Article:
CORESTA Congress, Online, 2020, Agronomy/Phytopathology Groups, AP 23

Industrial hemp: the benefits, concerns, and unknowns for North Carolina tobacco farmers

SHORT M.M.(1); McGINNIS M.(2); VANN M.C.(1); SUCHOFF D.H.(1); EDMISTEN K.L.(1)
(1) North Carolina State University, Department of Crop & Soil Sciences, Raleigh, NC, U.S.A.; (2) North Carolina Department of Agriculture & Consumer Services, Agronomic Division, Raleigh, NC, U.S.A.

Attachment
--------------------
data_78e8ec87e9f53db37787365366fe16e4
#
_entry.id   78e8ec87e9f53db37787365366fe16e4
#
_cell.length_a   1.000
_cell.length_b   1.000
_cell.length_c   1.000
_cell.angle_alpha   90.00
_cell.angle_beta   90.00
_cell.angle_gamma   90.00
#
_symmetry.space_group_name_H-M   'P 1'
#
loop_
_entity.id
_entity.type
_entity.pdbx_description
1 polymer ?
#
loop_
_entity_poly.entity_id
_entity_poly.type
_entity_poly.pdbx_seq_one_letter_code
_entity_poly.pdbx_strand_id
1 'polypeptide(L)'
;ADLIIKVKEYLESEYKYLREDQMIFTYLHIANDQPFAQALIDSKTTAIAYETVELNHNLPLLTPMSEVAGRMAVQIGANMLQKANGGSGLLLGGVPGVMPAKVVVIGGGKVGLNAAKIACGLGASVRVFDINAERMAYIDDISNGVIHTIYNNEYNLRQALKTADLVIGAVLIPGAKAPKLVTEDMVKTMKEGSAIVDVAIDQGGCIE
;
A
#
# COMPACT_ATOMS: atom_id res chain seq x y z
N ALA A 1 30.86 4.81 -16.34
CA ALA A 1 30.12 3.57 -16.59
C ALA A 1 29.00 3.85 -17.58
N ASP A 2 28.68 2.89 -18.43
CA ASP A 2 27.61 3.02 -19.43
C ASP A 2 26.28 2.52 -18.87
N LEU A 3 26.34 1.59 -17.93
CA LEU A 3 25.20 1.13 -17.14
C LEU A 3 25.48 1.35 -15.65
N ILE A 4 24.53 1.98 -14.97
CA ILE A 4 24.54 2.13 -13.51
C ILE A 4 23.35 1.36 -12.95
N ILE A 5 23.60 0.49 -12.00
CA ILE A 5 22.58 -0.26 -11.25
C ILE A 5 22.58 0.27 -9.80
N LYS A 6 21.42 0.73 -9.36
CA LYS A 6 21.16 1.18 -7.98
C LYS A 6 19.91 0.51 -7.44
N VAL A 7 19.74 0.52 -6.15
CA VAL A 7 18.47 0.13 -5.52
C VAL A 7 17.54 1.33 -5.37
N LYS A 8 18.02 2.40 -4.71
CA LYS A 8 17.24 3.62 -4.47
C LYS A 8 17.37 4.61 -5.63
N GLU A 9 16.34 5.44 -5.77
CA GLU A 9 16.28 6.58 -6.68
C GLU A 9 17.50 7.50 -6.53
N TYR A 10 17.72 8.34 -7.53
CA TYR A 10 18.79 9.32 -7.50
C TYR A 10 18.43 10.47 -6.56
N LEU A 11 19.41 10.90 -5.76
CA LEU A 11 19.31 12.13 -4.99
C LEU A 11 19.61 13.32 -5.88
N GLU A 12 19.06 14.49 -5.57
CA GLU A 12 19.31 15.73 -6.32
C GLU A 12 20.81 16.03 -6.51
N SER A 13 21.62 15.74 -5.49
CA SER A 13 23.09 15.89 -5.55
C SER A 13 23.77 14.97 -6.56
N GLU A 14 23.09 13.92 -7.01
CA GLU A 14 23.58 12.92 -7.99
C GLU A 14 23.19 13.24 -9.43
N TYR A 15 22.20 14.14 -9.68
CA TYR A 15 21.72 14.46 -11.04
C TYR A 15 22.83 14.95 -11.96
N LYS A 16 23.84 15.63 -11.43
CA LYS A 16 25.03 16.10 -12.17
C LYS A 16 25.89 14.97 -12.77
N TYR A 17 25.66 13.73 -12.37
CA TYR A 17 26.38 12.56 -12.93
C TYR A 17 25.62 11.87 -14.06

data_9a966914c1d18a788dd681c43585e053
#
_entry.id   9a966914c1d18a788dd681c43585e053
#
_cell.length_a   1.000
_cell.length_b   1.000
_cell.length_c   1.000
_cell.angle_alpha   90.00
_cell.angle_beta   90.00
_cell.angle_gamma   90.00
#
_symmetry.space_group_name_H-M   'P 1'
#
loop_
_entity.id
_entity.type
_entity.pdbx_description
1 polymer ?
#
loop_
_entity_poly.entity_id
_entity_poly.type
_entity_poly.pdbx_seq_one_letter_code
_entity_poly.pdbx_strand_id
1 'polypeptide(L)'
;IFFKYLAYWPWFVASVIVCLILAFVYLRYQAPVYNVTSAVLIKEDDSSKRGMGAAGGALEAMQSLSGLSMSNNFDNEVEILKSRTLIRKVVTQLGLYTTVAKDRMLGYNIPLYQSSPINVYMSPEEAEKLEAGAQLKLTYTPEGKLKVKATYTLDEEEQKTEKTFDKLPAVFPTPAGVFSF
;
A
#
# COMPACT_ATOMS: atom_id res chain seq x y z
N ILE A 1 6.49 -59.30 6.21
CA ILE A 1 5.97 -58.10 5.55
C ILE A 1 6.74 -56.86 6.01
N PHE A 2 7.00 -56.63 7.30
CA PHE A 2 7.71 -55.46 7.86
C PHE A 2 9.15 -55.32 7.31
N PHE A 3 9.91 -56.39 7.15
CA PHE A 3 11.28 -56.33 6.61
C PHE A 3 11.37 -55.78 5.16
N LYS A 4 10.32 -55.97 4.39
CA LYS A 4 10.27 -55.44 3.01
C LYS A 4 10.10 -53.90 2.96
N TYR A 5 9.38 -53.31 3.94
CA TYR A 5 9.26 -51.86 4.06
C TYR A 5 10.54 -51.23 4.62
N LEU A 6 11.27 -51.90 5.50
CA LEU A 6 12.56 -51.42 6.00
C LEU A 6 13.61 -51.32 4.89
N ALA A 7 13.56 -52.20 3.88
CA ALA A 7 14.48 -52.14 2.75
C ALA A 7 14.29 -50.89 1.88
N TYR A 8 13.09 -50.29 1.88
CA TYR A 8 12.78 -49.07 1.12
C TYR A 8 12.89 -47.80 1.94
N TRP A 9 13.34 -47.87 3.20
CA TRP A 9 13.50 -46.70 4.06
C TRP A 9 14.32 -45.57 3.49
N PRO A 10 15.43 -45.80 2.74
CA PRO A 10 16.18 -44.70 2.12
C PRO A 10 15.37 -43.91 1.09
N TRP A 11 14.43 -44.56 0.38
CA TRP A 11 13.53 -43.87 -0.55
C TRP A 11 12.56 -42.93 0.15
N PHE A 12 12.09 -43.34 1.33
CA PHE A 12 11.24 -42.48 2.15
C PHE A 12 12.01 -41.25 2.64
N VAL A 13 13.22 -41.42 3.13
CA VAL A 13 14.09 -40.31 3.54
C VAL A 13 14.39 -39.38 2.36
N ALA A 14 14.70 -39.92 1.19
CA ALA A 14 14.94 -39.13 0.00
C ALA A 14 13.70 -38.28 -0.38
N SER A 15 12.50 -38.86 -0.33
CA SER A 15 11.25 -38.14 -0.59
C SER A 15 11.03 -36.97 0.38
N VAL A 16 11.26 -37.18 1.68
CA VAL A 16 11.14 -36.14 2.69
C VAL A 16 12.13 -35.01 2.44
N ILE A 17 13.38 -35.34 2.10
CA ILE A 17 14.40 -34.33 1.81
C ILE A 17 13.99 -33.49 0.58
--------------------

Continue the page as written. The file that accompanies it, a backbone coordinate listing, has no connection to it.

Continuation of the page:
North Carolina is the leader in flue-cured tobacco production in the United States; however, a growing reduction in demand has led growers to seek other sources of farm gate revenue. In 2014, the federal Farm Bill legalized state regulated growth of industrial hemp (Cannabis sativa L.) for research. The following year, North Carolina began a pilot program that afforded licensed growers the opportunity to produce industrial hemp, creating a new source of income for tobacco farmers – particularly in the biomass cannabidiol (CBD) market. Early indications are that flue-cured tobacco farmers have a distinct advantage with industrial hemp production systems, due to overlapping equipment needs, experience with greenhouse seedling production, approaches to pest management, product quality control, and drying/curing facilities. The integration of industrial hemp with flue-cured tobacco systems has not been absent of concern, due to the many knowledge gaps that currently exist because of the long-time illegality of the crop in the United States. This presentation will address some of the information that has been learned since 2015 and will focus on the potential benefits to integrating hemp with flue-cured tobacco systems. We will also address topics of concern as they pertain to disease, insect, nutrient, and weed management.